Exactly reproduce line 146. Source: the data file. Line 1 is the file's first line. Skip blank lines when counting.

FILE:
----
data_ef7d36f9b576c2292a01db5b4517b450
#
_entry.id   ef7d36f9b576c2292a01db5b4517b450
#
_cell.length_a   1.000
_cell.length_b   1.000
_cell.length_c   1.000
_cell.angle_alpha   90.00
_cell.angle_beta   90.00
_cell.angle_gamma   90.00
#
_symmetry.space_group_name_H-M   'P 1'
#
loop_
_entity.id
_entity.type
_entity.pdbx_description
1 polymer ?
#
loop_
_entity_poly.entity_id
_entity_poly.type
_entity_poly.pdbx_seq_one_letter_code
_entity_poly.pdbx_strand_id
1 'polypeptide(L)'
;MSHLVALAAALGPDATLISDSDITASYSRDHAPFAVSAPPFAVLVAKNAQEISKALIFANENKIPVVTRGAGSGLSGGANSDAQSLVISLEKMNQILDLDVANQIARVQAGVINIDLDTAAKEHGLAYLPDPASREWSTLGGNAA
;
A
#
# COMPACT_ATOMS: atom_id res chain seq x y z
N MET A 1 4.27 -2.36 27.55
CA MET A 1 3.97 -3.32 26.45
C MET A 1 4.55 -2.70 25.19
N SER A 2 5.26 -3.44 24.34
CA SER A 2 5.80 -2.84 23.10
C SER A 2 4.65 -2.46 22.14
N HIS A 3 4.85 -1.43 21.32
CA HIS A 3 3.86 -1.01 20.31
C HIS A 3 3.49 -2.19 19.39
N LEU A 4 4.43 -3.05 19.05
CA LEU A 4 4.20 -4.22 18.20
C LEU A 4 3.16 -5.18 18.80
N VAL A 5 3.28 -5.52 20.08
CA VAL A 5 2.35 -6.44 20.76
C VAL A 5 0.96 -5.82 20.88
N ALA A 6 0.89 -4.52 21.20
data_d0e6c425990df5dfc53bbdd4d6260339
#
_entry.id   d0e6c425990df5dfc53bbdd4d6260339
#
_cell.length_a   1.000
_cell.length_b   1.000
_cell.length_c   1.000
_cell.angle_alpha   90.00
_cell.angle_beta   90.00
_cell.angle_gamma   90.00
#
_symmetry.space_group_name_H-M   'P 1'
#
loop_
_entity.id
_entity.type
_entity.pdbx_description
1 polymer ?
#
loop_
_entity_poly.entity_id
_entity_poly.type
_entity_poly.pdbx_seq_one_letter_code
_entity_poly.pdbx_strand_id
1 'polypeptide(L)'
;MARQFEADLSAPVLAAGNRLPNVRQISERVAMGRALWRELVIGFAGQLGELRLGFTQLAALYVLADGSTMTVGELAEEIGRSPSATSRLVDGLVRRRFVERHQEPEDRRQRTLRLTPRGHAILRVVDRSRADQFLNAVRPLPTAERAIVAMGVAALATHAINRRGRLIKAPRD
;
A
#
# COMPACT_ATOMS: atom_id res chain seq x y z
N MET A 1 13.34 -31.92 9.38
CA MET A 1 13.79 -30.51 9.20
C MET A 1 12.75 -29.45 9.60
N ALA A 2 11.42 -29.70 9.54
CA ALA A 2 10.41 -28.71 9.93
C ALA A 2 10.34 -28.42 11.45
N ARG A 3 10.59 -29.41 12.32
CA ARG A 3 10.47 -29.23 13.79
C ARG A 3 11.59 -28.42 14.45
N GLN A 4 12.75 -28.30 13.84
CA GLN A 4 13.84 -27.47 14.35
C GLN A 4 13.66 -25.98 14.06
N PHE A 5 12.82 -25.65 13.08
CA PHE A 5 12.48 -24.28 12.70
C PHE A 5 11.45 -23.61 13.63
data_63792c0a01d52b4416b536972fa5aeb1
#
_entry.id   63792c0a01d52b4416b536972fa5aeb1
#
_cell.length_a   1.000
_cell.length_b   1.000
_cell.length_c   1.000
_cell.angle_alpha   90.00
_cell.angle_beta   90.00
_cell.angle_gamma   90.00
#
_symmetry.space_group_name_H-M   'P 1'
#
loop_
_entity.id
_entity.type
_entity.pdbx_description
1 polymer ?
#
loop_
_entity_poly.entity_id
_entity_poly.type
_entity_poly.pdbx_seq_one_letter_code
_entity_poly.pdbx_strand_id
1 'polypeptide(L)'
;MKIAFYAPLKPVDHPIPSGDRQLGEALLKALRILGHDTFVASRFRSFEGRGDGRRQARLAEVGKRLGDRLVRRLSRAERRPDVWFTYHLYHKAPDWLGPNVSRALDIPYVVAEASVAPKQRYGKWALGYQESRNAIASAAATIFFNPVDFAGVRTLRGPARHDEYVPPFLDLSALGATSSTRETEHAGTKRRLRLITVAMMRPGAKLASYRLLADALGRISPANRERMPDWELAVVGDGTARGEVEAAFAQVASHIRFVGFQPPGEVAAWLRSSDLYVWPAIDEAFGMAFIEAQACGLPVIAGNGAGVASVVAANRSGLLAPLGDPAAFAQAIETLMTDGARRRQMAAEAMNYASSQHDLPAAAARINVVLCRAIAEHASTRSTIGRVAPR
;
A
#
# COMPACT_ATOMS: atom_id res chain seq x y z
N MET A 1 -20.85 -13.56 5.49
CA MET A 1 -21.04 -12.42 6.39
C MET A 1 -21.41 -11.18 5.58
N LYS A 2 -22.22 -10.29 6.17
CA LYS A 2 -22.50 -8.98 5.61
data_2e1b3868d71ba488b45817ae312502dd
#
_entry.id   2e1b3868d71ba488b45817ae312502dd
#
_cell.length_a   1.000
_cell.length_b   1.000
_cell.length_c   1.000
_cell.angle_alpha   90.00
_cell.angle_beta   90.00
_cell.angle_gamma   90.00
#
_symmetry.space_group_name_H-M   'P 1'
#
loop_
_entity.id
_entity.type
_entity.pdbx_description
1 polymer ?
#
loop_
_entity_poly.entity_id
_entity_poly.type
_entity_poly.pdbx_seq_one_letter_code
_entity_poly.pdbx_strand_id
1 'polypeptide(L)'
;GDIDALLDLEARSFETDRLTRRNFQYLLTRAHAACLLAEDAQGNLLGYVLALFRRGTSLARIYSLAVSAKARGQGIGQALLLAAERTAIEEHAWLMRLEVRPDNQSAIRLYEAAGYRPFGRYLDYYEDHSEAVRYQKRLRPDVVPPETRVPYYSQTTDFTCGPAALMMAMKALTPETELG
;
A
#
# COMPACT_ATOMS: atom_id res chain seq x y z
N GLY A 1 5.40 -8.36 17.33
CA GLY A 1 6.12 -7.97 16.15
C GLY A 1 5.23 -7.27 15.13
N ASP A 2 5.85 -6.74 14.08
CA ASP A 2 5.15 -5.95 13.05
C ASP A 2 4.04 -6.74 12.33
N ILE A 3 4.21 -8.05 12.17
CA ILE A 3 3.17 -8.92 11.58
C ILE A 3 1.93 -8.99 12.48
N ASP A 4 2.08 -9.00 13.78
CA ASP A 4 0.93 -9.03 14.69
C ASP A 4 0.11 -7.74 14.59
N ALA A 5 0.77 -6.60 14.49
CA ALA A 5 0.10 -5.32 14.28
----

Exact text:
loop_